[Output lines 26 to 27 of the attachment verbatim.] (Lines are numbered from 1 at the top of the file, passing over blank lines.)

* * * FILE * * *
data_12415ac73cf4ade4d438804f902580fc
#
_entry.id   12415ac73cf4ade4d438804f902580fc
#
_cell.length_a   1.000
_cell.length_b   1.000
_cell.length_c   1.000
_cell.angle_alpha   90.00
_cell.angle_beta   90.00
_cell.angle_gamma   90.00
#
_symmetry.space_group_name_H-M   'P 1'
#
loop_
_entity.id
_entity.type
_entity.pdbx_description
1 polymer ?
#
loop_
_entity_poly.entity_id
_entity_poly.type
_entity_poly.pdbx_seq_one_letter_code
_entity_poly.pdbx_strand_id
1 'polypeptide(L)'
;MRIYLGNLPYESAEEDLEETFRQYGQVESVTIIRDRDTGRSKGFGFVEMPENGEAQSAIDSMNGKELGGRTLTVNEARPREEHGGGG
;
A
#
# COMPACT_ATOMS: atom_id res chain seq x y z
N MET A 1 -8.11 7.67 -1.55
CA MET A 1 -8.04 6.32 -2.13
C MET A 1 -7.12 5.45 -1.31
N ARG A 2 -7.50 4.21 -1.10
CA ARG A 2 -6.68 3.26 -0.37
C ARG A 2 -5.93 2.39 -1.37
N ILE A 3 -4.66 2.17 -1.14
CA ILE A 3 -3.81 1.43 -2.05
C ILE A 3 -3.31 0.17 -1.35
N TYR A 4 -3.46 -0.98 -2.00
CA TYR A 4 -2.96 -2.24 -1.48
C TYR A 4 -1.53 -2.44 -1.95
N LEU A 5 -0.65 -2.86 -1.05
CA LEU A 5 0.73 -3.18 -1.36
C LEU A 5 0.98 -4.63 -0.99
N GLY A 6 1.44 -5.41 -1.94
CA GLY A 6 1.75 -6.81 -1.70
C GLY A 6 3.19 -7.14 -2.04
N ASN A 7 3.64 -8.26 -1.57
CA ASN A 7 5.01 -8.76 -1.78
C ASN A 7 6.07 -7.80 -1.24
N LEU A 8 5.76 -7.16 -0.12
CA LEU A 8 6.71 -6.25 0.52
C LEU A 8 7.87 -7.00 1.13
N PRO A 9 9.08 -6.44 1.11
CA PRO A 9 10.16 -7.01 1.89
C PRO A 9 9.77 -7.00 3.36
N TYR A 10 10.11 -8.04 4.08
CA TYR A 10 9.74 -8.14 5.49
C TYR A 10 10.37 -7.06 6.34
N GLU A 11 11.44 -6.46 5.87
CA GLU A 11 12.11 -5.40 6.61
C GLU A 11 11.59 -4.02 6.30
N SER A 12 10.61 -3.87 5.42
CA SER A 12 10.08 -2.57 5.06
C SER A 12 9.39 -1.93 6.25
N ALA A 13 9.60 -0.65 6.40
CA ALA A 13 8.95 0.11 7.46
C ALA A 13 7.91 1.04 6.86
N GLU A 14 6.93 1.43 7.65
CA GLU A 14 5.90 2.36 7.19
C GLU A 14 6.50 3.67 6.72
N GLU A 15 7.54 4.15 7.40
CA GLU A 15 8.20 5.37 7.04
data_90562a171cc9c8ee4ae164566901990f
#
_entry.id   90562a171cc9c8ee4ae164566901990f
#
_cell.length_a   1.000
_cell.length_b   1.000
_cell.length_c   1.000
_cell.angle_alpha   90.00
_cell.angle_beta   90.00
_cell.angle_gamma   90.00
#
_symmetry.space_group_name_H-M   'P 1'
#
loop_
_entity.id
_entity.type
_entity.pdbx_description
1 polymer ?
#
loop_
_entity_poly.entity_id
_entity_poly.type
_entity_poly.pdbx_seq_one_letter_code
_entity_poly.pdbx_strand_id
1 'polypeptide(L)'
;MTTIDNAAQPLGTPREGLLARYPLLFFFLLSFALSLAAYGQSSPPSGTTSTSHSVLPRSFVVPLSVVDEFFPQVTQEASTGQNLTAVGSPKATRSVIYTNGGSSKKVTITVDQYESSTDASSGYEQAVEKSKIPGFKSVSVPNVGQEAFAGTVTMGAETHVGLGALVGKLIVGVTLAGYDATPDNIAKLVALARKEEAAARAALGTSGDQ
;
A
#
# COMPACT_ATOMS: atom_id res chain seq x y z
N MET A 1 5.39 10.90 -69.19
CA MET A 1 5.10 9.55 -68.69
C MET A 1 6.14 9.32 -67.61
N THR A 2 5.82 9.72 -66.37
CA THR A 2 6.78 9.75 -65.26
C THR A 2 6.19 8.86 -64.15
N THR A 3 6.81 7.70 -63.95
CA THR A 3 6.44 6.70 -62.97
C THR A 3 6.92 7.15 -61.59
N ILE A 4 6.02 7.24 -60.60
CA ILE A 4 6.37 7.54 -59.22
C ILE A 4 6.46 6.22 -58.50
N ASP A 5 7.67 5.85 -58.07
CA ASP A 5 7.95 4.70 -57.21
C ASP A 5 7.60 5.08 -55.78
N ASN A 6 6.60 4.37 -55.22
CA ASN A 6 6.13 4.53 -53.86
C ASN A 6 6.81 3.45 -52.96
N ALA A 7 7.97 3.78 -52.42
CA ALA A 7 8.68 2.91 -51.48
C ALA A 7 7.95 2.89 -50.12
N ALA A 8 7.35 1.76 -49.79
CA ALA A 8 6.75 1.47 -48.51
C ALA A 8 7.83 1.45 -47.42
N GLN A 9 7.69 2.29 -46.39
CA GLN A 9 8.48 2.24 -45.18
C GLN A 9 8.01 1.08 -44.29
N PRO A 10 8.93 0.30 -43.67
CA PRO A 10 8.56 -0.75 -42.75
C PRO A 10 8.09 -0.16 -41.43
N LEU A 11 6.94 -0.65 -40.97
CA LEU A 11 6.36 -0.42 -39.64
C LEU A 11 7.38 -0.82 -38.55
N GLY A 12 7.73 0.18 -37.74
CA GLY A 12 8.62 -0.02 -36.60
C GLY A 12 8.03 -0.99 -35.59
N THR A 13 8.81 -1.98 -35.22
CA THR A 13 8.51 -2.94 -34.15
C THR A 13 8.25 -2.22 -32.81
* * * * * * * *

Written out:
;MRIYLGNLPYESAEEDLEETFRQYGQVESVTIIRDRDTGRSKGFGFVEMPENGEAQSAIDSMNGKELGGRTLTVNEARPREEHGGGG
;